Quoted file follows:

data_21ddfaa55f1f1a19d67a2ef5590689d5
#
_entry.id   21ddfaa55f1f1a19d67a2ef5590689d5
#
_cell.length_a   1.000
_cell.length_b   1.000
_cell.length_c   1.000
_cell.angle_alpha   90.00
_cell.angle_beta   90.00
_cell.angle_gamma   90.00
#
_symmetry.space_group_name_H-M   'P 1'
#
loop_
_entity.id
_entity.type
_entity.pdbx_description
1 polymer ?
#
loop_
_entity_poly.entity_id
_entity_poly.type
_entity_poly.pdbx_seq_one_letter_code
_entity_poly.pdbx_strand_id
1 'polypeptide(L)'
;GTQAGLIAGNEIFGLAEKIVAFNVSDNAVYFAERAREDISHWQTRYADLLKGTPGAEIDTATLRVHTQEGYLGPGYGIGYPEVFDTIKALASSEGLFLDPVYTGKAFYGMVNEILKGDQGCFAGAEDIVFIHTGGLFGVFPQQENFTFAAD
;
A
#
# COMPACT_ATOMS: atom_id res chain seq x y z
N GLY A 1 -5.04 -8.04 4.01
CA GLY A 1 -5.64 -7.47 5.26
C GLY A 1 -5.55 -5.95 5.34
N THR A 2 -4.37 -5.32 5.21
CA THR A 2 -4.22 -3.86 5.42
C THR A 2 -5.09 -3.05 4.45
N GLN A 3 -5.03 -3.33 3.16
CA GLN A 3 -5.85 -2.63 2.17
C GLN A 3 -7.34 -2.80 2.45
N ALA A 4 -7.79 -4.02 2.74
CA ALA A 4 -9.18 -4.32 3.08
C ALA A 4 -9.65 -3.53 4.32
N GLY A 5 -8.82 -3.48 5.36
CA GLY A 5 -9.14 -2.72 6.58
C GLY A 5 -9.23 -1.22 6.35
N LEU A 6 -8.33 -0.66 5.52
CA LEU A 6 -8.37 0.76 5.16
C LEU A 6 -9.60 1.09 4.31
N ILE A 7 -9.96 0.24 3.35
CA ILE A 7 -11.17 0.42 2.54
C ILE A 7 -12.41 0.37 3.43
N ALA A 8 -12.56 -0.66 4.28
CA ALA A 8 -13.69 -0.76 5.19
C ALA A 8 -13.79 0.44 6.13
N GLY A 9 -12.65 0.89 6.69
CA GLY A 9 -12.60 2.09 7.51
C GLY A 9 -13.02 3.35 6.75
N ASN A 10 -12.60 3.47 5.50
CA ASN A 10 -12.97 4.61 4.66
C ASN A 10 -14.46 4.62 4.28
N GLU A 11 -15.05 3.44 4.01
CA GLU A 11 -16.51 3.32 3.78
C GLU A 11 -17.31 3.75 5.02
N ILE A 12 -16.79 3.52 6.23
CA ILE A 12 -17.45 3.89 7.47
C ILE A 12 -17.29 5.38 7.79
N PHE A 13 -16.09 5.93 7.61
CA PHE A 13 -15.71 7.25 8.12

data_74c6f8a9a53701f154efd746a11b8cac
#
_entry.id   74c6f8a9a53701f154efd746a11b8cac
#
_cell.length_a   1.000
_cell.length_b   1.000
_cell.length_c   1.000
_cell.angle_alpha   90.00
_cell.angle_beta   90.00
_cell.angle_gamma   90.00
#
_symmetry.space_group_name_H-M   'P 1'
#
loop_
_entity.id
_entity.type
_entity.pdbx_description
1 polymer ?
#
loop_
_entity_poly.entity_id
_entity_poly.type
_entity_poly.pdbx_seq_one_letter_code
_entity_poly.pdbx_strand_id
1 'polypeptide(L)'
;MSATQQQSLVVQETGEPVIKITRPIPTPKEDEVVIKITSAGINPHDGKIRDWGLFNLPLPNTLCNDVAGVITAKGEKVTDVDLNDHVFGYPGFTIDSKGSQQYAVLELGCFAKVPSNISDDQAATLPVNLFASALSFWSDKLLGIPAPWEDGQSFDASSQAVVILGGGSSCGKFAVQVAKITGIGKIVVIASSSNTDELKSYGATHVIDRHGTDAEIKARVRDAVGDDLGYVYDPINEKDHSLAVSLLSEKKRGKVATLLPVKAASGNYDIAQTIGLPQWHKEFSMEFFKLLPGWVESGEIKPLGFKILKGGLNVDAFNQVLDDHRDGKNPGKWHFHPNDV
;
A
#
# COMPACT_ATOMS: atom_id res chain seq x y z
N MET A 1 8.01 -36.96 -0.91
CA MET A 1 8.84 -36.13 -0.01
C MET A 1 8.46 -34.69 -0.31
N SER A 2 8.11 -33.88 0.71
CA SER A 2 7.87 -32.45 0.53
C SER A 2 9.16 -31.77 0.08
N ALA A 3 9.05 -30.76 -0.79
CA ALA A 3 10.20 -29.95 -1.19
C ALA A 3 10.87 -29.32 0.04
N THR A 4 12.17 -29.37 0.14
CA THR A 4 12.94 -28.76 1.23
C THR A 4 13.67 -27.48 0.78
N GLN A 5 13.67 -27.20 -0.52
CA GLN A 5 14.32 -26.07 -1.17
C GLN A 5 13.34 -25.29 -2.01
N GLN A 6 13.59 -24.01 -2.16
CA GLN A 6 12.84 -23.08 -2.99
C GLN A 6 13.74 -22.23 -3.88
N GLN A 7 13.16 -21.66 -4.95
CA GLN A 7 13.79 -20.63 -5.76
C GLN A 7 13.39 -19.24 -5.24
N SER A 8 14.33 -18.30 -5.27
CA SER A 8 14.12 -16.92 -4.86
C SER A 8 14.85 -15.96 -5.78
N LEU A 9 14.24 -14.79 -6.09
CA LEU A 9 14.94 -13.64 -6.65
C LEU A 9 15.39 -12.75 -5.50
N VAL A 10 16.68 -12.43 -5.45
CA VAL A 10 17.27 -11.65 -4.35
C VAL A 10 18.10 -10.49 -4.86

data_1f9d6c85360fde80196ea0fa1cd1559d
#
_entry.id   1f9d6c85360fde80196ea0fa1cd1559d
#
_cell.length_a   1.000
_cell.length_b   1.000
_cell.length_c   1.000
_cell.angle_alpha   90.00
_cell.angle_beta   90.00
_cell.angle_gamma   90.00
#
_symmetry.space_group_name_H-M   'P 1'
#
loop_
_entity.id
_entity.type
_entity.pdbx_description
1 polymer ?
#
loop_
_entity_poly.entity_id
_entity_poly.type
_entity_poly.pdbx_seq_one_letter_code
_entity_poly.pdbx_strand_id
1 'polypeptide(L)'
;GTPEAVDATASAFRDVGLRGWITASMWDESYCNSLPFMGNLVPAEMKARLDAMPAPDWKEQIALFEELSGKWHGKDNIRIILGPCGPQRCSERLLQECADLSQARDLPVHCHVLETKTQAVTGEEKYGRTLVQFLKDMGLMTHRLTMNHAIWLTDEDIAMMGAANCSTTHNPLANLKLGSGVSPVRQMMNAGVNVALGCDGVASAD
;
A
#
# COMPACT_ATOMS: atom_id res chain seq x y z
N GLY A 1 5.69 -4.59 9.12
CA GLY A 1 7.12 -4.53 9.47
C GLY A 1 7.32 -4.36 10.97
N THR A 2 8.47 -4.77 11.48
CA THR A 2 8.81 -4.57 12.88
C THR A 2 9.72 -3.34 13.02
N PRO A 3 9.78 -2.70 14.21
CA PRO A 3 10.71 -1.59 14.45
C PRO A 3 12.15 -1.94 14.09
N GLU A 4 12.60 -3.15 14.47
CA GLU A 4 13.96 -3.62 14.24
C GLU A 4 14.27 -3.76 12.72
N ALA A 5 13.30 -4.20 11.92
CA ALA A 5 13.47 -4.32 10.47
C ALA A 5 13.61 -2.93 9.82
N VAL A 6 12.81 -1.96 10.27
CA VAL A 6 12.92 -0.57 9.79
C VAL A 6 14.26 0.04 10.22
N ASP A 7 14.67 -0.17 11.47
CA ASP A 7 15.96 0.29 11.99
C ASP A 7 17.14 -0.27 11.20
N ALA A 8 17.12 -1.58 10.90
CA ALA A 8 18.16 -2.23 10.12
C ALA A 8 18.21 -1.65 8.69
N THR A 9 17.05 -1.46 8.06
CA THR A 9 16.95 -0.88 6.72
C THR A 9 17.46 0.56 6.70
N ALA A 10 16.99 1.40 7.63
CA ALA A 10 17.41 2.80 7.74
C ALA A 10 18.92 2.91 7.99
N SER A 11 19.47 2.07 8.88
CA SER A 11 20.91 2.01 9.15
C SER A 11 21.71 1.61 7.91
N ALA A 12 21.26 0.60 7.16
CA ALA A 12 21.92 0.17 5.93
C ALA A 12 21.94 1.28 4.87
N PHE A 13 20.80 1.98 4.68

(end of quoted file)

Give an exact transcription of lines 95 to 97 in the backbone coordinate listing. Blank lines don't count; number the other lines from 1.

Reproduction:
;
A
#